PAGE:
Panax ginseng is the next ingredient in this weight loss supplement. The medical trial that Exipure cites to prove the efficacy of this supplement is again not testing the botanical compound itself, but instead testing one synthetically-isolated derivative compound of ginseng called ginsenoside Rb1. 

In the linked test tube study, ginsenoside Rb1 promoted fat cell browning, but that does not prove that panax ginseng promotes fat cell browning in human subjects.

For the sake of brevity, we will conclude the individual ingredient review here, because the theme is clear: Exipure cites medical research on anything related to the ingredients they use, which doesn’t prove that the ingredients they chose are effective for fat cell browning in humans.

Some of the ingredients chosen have interesting early research, and may prove to be effective for weight loss in the future, but there is no conclusive evidence that these ingredients are effective for weight loss in humans at the current state of the research. Thus we would conclude that this formulation is not likely to be effective.

No Public Team

There are no team members associated with Exipure on their website. This is a sign of a low-quality brand, and should be a red flag to consumers.

There is no mention of a founder, or any mention of scientists or researchers involved with the product formulation.

If the founder of a company doesn’t even want to associate themselves with their product, do you really want to be ingesting it?

ClickBank Product Risks

Exipure is a product promoted on ClickBank, which is an affiliate marketplace. You can check this for yourself by visiting the footer on Exipure’s site, which details that “ClickBank is the retailer of products on this site.”

Brands sign up on ClickBank and allow third-party website owners and marketers to sell their products and receive a cut of earnings.

We’ve noticed a trend in previous reviews that ClickBank products tend to be low-quality, and the marketing of these products tends to be extremely aggressive and misleading in our opinion. The same holds true with Exipure.

Because anyone approved by ClickBank can make an anonymous website and promote this product and receive a cut of earnings, the risk of misleading health claims is higher than with traditional affiliate marketing in our opinion.

One red flag to look out for in identifying a ClickBank product is when you search “product reviews” in Google most of the results are from local news publications set up to market products, such as Bellevue Reporter, LAMag and Gazette Tribune.

These companies appear to be local news organizations to the average consumer, but drive a lot of their traffic by writing favorable reviews of products and services that they make money recommending. There is no listed author or editor on these articles; they’re just set up to sell you Exipure.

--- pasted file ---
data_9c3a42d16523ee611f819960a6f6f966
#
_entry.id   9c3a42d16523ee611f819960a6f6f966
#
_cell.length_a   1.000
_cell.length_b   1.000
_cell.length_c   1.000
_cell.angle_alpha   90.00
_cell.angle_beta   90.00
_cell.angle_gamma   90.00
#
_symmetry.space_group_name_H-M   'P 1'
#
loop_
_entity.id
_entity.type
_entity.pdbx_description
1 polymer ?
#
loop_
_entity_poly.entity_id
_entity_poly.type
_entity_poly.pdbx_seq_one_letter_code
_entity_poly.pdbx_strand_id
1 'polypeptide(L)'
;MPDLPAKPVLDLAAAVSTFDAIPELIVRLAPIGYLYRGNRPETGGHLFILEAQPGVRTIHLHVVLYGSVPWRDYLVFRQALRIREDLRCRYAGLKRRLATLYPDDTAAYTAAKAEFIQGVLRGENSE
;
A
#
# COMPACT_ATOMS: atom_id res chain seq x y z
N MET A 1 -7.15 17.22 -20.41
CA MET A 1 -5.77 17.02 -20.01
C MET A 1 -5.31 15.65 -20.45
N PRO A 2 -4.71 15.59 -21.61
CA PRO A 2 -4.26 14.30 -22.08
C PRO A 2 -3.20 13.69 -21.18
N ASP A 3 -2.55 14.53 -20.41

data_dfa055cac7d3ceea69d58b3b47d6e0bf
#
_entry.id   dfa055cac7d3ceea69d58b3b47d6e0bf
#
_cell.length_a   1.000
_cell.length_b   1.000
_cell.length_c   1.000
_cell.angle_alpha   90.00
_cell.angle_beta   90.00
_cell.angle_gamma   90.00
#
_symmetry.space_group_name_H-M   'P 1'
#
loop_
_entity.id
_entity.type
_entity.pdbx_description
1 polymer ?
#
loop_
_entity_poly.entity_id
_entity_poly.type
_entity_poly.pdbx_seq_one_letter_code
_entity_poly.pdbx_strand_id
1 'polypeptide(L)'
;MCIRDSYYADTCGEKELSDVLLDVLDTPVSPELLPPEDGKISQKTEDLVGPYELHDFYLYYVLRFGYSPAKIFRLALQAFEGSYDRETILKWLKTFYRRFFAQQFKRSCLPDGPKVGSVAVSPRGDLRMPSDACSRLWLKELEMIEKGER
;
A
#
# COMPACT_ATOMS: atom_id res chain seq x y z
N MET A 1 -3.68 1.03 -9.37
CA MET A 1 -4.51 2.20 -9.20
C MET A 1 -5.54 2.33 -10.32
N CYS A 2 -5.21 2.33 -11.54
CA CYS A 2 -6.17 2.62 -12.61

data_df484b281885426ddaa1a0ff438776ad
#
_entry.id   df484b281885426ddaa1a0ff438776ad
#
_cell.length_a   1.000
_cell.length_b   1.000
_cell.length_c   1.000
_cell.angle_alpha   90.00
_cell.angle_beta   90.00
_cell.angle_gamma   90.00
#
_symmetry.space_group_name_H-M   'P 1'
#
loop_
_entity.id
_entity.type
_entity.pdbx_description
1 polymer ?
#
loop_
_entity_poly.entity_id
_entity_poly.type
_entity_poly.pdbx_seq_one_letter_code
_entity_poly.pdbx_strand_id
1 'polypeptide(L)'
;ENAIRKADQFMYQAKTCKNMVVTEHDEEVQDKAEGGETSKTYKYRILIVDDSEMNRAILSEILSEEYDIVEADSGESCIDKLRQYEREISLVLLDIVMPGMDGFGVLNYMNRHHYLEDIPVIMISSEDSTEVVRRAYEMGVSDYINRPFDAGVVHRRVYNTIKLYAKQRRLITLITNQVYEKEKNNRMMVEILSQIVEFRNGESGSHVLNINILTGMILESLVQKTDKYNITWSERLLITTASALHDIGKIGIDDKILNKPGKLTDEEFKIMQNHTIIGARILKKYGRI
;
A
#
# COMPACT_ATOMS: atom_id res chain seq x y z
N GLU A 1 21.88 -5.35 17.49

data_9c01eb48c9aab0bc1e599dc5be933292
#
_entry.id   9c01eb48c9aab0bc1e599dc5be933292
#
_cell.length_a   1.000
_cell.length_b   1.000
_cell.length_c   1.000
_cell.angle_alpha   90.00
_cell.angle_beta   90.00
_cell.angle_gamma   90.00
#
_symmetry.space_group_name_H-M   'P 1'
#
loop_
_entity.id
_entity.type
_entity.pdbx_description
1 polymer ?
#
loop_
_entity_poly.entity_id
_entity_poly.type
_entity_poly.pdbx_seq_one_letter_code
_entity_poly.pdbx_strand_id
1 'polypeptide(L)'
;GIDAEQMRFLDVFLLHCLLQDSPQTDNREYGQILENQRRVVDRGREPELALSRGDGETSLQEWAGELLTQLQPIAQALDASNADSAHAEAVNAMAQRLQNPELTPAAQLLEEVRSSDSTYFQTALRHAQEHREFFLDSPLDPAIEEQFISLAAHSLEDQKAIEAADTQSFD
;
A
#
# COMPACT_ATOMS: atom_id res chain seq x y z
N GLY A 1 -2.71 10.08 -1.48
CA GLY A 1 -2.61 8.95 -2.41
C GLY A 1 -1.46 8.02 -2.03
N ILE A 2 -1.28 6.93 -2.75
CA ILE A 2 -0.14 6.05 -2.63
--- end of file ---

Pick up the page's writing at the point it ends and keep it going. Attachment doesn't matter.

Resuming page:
If you see a review from some local newspaper ranking in the top results on Google for a weight loss product, we strongly recommend avoiding that review as it’s likely to contain misinformation. These reviews almost always recommend the product, and thus are biased.

We have never found one of these affiliate marketing news organizations to have medical experts involved with their content, so they would not have the knowledge to analyze a product formulation in any case.

Exipure Complaints

There are a number of concerning consumer complaints on Exipure’s Better Business Bureau (BBB) page.

Several consumers state that Exipure is not honoring their money-back guarantee. Here’s an example: “I purchesed the 6 month suply of exipure. Since it was 100 % money back guareentee no questions asked.. after 4 months and no results i emailed and asked for a refund. They want all bottles shipped back. I didnt keep the empties and that was never stated anywhere.. i feel ripped off twice”.

Some of the Exipure bad reviews involve allergic reactions, which is exactly why they need to publish the full Supplement Facts panel of their product for consumer safety: “Took 1 capsule as directed on 12/22/21 had allergic reaction starting minutes after taking the 1 capsule. Spent 2 days so far taking Benadryl full doses every 4 hours.”

It’s notable that Exipure hasn’t bothered to respond to any of the complaints on their BBB page, another sign of a low-quality brand that doesn’t care at all about the welfare of their consumers.

Better Alternatives

If weight loss is the goal, we believe there are much safer and more effective alternatives to taking Exipure.

Green tea consumption has been associated with minor weight loss outcomes in medical trials. A meta-study published in the Cochrane Library analyzed the results from over 10 individual trials on green tea intake and weight loss. The researchers concluded that green tea consumption caused a small weight loss effect in overweight and obese adults, and reduced weight circumfrence to a statistically significant degree.